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A Washington Post 50 Notable Works of Fiction Selection
Starred review in Publishers Weekly
A Wall Street Journal Top Ten Mysteries of 2012 Selection
Kabul, Afghanistan, 1979: CIA station chief Lucius Burling, an idealistic but flawed product of his nation’s intelligence establishment, barely survives the assassination of the American ambassador. Burling’s reaction to the murder, and his desire to understand its larger meaning, propel him on a journey of intrigue and betrayal that will reach its ultimate end in the streets of Shanghai, months after 9/11. A Chinese dissident physicist may (or may not) be planning to sell his country’s nuclear secrets, and in his story Burling, now living quietly as consul, recognizes the fingerprints of a covert operation, one without the obvious sanction of the Agency. The dissident’s escape draws the violent attention of the Chinese internal security service, and as Burling is drawn inexorably into their path, he must face the ghosts of his past misadventures and a present world of global trafficking, fragile alliances, and the human need for connection above all.
Reminiscent of the best work of Graham Greene and John le Carré, Ministers of Fire extends the spy thriller into new historical, political, and emotional territory.
“Ministers of Fire is a beautifully written, restrained, and passionate work by a writer who knows the ins and outs and intrigues of the New World Order all too well. His prose is alive with insight, his characters are both recognizable from the news and internally realized. His novel has psychological depth, action, and suspense. It’s a fine work and its author is a writer of great promise.”—Robert Stone, author of Dog Soldiers and Damascus Gate
“In Mark Harril Saunders's gripping first novel, Ministers of Fire, tensions and ambiguities induce moral guilt and mortal dread…. Mr. Saunders makes his large cast of international characters come to life with quick strokes. Ministers of Fire deserves a place next to the works of such masters as Charles McCarry and Robert Stone.” —The Wall Street Journal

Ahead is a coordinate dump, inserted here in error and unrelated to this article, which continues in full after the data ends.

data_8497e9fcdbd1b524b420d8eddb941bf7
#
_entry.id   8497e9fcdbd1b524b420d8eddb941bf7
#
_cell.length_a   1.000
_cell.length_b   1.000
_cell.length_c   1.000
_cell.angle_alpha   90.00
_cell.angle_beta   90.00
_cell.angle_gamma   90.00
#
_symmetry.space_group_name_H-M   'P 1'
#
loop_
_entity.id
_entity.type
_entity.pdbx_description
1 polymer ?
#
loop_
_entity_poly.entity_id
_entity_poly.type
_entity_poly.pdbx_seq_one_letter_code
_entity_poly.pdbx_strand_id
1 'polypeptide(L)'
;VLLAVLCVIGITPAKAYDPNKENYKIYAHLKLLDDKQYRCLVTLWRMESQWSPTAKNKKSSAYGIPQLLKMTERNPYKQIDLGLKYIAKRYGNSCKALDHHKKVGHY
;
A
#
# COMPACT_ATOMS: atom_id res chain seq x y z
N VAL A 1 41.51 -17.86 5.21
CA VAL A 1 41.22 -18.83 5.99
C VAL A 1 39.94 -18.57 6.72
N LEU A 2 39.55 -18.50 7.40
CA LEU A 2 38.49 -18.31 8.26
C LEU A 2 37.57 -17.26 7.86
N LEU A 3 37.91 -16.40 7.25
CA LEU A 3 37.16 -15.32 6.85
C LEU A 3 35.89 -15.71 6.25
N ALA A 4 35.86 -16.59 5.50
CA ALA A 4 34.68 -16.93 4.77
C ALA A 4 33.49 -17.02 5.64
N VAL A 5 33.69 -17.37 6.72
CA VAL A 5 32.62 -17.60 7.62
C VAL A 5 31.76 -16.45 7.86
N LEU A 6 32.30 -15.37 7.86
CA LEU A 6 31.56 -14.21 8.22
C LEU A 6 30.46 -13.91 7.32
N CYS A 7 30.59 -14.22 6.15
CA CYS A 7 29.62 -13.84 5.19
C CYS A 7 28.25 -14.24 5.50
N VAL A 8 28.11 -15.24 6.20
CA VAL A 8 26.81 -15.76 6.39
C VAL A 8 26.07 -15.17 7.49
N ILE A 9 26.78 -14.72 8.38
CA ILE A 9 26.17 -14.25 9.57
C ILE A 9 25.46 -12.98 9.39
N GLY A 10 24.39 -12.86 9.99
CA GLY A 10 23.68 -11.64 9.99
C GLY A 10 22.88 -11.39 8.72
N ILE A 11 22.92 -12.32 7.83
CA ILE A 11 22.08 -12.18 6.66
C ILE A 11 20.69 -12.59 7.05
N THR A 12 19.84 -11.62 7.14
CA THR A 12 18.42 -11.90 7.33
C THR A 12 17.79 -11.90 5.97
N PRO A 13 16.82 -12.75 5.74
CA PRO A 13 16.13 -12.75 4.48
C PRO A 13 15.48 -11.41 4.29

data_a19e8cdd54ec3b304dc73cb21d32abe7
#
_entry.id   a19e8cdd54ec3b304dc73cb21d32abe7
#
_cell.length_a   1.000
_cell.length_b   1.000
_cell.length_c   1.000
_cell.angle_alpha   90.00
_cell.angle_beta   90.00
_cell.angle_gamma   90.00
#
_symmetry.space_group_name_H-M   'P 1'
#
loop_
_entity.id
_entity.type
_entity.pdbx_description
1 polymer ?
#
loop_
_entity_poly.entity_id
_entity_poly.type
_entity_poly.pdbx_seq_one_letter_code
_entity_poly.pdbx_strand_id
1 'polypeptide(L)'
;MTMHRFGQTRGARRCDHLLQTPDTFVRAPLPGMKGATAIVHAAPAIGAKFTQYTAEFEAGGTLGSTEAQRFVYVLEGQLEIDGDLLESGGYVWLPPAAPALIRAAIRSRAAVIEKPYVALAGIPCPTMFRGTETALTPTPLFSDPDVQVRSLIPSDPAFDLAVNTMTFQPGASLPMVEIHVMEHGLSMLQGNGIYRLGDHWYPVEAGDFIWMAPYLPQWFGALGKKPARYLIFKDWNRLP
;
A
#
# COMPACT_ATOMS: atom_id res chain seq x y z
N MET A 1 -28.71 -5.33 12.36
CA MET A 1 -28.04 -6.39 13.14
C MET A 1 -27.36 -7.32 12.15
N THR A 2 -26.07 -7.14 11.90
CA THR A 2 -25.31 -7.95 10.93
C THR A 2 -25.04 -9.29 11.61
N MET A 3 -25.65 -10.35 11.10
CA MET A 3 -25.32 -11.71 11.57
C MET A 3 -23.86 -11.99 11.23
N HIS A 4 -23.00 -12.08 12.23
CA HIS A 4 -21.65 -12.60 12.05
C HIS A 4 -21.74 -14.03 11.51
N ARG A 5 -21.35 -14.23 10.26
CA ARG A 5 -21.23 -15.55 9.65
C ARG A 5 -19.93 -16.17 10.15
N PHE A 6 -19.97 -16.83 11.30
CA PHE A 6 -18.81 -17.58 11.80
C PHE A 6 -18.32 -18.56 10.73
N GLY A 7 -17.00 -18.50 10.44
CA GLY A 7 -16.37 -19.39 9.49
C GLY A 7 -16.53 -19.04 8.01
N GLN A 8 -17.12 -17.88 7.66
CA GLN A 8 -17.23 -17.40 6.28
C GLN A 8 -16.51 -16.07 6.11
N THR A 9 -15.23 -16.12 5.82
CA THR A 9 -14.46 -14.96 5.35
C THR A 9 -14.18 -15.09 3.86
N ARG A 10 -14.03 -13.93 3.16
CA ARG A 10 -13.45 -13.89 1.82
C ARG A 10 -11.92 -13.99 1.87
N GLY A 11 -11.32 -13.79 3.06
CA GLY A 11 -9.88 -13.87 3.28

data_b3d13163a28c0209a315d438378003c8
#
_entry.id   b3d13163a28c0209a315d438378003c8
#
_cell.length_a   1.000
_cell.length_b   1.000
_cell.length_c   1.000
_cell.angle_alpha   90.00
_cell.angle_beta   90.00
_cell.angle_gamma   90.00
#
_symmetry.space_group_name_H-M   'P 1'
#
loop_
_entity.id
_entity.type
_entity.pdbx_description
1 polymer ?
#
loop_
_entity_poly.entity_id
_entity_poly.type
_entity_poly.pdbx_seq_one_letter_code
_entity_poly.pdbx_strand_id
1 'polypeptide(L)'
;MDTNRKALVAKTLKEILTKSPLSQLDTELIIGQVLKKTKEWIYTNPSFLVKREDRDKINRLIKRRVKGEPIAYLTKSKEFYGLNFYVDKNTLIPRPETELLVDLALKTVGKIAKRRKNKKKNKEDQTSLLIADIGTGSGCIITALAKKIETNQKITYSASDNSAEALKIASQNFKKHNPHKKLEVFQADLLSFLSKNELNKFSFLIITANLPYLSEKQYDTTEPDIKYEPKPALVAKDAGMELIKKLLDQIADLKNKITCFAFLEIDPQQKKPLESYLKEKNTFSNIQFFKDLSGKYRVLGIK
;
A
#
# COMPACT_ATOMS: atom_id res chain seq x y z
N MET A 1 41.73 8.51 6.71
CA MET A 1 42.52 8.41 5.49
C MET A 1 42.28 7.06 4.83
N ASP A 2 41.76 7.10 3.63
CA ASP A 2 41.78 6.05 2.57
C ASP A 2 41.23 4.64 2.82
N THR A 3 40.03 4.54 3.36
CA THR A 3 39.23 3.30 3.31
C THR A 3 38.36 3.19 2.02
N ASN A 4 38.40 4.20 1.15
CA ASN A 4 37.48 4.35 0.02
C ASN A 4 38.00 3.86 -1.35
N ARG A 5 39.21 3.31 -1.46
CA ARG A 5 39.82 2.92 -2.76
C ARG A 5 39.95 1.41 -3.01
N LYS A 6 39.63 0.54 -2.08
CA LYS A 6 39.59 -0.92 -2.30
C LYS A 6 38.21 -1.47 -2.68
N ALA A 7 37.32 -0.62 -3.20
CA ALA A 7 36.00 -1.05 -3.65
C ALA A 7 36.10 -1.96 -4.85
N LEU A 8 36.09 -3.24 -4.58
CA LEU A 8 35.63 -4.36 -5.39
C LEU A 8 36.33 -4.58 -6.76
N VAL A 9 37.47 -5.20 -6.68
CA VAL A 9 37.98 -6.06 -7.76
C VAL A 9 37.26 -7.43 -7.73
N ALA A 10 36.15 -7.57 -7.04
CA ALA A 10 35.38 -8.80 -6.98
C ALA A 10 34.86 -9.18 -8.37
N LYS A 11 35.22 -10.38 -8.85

”Mark Harril Saunders’s first novel, Ministers of Fire is a brilliant, exciting and profound spy tale about, among other things, what it means to have faith…. (T)his is a classic CIA novel, thick with political and moral complications…. (A)n incredibly rich reading experience.“—The Washington Post
“Veteran cold warriors confront the post-9/11 world in Saunders's impressive first novel, a complex spy thriller.… While the intricate plotting and vivid action scenes are sure to please genre fans, more general readers should also find plenty to enjoy, from Saunders’s meticulous prose to his closely observed characterizations.”—Publishers Weekly (Starred review)
“Ministers of Fire is no modest first effort at novel writing. It is, to my mind, a disquieting journey into the complex world of post-9/11 political intrigue; and that intrigue is layers deep in this book, embedded in Mark Saunders‘s gorgeous handling of character, landscape, and language.”—Martha Woodroof, “The Spark,” WMRA-radio
“I haven't read as good a prologue to a spy thriller all year. And given Mark Harril Saunders' aspirations, I couldn't have expected more.… The first full chapter carries us decades ahead to China where Burling, now in a more ambiguous operation than before, and several other characters, including the missing April's husband, posture and gesture against a Chinese crowd of agents, provocateurs, diplomats, dissidents and military. Saunders does all this quite deftly. More bullets fly, ideas bound against ideas, honor ducks for cover, and hope impales itself on the world of practical intrigue.”
— Alan Cheuse, San Francisco Chronicle
“What separates Saunders' work from much of the espionage field comes in two rewarding areas; first, he creates fully fleshed characters, and second, his writing soars above the pedestrian, not only in his characterizations but also in his lucid descriptions of life in contemporary China and his intelligent take on the perils of clandestine efforts in a dangerous world where loyalty can be a liability.”
— Jay Strafford, Richmond Times-Dispatch